ralston3 ralston3 - 1 month ago 7
C++ Question

Accessing constructor parameters in class method

I'm coming from Python and trying to get started with C++, but I seem to be unable to figure out how to access class parameters in C++. I've attached a example Python class, as well as my 3 C++ files.

If this is the Python:

class Greeting:
def __init__(self, name):
self.name = name
def say_name(self):
return "Hello, %s" % self.name


What would be the C++ equivalent of accessing the
self.name
instance param in the
say_name
method?

Right now this is what I have:

greeting.hpp

class greeting
{

public:

greeting(std::string name);
~greeting();

std::string salutation(std::string salutation);

private:

// Nothing

};


greeting.cpp

#include "greeting.hpp"

greeting::greeting(std::string name, std::string nationality)
{
std::cout << "greeting class constructed\n";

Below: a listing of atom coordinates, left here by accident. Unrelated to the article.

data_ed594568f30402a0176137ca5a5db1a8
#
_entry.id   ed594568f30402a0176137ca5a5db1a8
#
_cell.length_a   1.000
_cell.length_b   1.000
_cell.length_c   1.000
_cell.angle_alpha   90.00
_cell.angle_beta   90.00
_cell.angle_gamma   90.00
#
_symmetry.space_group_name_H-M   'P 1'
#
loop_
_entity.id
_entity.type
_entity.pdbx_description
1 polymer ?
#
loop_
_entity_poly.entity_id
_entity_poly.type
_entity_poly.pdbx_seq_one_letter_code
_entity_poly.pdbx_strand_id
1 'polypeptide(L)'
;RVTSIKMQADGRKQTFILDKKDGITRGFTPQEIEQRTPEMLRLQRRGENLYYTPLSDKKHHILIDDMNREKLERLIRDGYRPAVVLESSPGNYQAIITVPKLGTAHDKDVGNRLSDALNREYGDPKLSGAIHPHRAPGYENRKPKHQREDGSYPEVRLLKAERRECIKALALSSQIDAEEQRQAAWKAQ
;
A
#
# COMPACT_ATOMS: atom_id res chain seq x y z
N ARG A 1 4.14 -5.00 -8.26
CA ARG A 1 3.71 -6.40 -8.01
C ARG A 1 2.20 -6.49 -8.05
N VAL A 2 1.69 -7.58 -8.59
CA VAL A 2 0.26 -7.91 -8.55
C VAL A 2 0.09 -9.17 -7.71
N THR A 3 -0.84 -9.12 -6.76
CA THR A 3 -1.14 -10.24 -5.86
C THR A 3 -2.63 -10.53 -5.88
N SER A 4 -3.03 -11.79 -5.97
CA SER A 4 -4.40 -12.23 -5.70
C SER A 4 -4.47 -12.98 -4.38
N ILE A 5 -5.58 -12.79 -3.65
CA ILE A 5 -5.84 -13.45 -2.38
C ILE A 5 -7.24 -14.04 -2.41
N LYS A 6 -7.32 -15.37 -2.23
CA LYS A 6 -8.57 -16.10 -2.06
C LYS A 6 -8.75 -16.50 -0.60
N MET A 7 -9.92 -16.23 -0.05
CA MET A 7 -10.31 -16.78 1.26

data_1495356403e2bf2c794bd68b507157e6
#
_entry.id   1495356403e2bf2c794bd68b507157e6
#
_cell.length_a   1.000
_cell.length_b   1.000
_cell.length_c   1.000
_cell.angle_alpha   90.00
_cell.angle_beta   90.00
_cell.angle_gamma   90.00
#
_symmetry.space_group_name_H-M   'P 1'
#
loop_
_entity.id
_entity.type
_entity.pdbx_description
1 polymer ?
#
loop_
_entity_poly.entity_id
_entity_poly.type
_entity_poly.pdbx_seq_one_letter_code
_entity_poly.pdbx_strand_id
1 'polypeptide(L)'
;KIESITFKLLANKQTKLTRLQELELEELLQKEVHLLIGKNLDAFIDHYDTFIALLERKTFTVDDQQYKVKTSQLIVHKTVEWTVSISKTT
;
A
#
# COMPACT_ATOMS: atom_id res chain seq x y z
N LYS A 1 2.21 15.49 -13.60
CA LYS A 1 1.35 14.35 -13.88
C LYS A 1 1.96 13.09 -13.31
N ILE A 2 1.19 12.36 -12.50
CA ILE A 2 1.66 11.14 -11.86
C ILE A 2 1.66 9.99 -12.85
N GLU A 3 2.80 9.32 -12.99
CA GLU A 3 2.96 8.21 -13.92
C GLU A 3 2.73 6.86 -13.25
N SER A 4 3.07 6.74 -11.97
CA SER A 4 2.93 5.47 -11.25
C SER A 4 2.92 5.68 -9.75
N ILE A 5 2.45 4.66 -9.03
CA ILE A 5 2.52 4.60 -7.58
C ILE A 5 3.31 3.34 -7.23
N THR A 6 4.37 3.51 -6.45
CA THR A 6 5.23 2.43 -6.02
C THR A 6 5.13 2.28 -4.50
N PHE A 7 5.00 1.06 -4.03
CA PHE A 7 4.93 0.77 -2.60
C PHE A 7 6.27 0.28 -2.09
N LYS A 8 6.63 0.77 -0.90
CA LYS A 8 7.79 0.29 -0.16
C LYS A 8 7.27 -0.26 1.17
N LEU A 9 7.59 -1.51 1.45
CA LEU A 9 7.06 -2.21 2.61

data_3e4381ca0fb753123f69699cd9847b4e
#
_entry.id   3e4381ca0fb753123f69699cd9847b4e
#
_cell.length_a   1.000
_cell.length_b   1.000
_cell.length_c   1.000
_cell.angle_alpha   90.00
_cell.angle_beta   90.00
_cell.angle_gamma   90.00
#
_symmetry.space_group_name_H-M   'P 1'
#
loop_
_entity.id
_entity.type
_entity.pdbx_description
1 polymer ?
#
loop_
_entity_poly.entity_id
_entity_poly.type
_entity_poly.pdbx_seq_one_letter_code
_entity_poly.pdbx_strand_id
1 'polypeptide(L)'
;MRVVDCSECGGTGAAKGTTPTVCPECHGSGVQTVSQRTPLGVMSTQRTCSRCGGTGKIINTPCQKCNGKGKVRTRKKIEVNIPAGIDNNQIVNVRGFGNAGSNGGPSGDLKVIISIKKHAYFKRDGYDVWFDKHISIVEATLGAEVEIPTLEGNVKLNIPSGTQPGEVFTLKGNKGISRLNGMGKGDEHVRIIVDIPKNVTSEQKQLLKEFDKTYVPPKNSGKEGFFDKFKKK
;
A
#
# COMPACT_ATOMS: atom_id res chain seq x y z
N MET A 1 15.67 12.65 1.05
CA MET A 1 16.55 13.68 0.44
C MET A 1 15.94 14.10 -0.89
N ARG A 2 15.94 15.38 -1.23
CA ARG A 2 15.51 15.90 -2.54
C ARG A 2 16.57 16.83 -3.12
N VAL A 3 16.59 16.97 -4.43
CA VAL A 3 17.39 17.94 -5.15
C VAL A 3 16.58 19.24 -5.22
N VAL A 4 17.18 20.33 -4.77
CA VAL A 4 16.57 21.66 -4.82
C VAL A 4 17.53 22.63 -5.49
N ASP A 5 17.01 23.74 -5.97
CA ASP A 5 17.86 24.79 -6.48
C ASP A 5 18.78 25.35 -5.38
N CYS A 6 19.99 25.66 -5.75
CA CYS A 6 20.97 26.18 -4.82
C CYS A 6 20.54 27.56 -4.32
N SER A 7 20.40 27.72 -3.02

}

greeting::~greeting()
{

}

std::string greeting::salutation(std::string salutation)
{
std::string res = salutation + ", " + name;
return res;
}


main.cpp

#include <iostream>
#include "greeting.hpp"

int main(int argc, const char * argv[]) {

greeting obj = greeting("Rashad", "American");

std::string word = "Hello";

std::cout << obj.salutation(word) << std::endl;

return 0;
}


Obviously this won't run because the
name
param in the
greeting::salutation
method can't be accessed. So can someone explain how/if I can access C++ constructor params in class methods (similar to the above Python example)?

I'm Running C++ on XCode 8. Thanks

Answer

In your python code, you have:

    self.name = name

The object has a member variable called name which stores the given input. You need something similar in the C++ class.

class greeting
{
  public:

    greeting(std::string name);
    ~greeting();

    std::string salutation(std::string salutation);

 private:

    // Add name as a private member
    std::string name_;

};

and make sure the name is stored in the member variable in the constructor.

greeting::greeting(std::string name) : name_(name)
{
   std::cout << "greeting class constructed\n";
}

You can use the member variable name_ in other member functions.

std::string greeting::salutation(std::string salutation)
{
    std::string res = salutation + ", " + name_;
    return res;
}